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Boozy photos make up Lake’s history


Revellers throwing back hastily poured schooners at ‘Dozens Day’ in Swansea in 1985 would have had little idea they were contributing to Lake Macquarie’s long and lively history.

But fast forward 35 years, and that’s exactly what has happened, with images of the partygoers set to feature in a ‘Lake Macquarie’s Found Photographs’ talk on Thursday 10 September as part of the 2020 History Illuminated Festival.

Revellers gather at Swansea for Dozens Day in 1985.

The festival’s week-long program includes discussions, lectures and presentations on historical fiction, fact, research and writing, covering military, Indigenous, social, medical and local history and featuring some of Australia’s top historical writers and academics.

Lake Macquarie City Council Community History Officer Judy Messiter said the Dozens Day photos were among a collection purchased from the former Sydney Morning Herald image library.

Eventually banned due to complaints about “drunkenness, vulgarity and nudity,” Dozens Day was held at Swansea on 12 December each year, with attendees challenged to drink a dozen beers between noon and 1pm.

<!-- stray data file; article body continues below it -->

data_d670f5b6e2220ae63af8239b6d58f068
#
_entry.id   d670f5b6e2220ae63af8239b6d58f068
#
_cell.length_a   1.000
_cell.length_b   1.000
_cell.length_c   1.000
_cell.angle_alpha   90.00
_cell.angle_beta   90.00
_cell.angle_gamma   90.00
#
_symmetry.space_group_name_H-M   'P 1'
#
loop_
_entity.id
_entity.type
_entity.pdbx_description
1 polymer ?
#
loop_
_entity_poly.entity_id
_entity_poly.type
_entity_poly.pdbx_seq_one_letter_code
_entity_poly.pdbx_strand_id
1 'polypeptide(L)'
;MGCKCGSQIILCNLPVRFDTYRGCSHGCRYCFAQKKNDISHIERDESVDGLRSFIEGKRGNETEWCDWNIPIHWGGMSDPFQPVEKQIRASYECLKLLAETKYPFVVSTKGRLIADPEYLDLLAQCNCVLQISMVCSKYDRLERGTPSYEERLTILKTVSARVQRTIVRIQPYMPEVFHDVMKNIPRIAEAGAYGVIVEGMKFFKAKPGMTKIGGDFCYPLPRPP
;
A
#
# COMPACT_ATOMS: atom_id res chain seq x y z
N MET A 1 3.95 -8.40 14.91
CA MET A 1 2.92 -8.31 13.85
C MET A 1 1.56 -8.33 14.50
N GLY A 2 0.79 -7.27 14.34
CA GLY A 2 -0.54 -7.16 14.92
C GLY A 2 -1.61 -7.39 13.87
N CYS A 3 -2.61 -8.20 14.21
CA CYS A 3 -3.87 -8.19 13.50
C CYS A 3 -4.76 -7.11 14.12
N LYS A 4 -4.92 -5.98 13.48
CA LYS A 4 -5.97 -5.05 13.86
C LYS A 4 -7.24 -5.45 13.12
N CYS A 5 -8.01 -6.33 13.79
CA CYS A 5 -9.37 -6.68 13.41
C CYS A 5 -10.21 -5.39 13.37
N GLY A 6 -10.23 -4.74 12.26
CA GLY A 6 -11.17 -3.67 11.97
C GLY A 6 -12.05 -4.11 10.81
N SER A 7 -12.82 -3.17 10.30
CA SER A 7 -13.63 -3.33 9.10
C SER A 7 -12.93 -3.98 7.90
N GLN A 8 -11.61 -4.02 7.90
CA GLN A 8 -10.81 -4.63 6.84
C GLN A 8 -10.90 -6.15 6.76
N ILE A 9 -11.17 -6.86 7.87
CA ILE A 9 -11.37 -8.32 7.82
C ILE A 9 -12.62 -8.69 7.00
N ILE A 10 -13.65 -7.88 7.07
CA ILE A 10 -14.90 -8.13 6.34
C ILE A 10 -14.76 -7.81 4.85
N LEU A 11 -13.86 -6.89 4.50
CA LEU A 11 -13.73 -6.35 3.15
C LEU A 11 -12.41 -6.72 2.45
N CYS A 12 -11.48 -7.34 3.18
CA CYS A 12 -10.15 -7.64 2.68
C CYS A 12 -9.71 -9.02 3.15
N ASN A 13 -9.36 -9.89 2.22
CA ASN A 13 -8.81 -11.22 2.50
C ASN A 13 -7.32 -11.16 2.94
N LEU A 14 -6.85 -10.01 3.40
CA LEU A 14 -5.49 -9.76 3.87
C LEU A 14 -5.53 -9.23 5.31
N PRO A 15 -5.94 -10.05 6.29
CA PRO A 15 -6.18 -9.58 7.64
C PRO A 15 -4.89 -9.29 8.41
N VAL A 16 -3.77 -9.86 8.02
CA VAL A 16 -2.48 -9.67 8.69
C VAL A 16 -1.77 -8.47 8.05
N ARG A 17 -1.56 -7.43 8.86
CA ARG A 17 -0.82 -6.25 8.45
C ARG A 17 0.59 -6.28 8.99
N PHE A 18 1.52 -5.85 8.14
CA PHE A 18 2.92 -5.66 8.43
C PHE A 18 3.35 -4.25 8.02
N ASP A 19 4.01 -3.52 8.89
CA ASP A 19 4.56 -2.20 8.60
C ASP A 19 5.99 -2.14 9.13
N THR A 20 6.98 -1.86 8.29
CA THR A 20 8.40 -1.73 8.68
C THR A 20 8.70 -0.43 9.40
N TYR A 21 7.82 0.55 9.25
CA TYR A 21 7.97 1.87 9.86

“Recent history can be just as fascinating as historical accounts from our more distant past,” Ms Messiter said.

“The Dozens Day photos – the people in them, the fashions on display, their actions and their expressions – are testament to this.”

Other History Illuminated events include a Wednesday 9 September talk at Lake Macquarie Performing Arts Centre with local pop icon John Paul Young and acclaimed author Jeff Apter, exploring the life and times of Easybeats front-man George Young.

Other authors to feature throughout the week include Ed Tonks, Mark Dunn, David Dufty and Mark Dapin.

On Saturday, historian Michael Bennett presented a talk at Lake Macquarie Performing Arts Centre, delving into the history of Aboriginal trackers in NSW, while author and journalist Scott Bevan will talk at Rathmines Theatre on Thursday 10 September about the lake, its history and its characters.

“More importantly than me speaking, I hope the audience will share its stories about the lake and the role it has played in their lives,” Bevan, author of the recently released book, The Lake, said.

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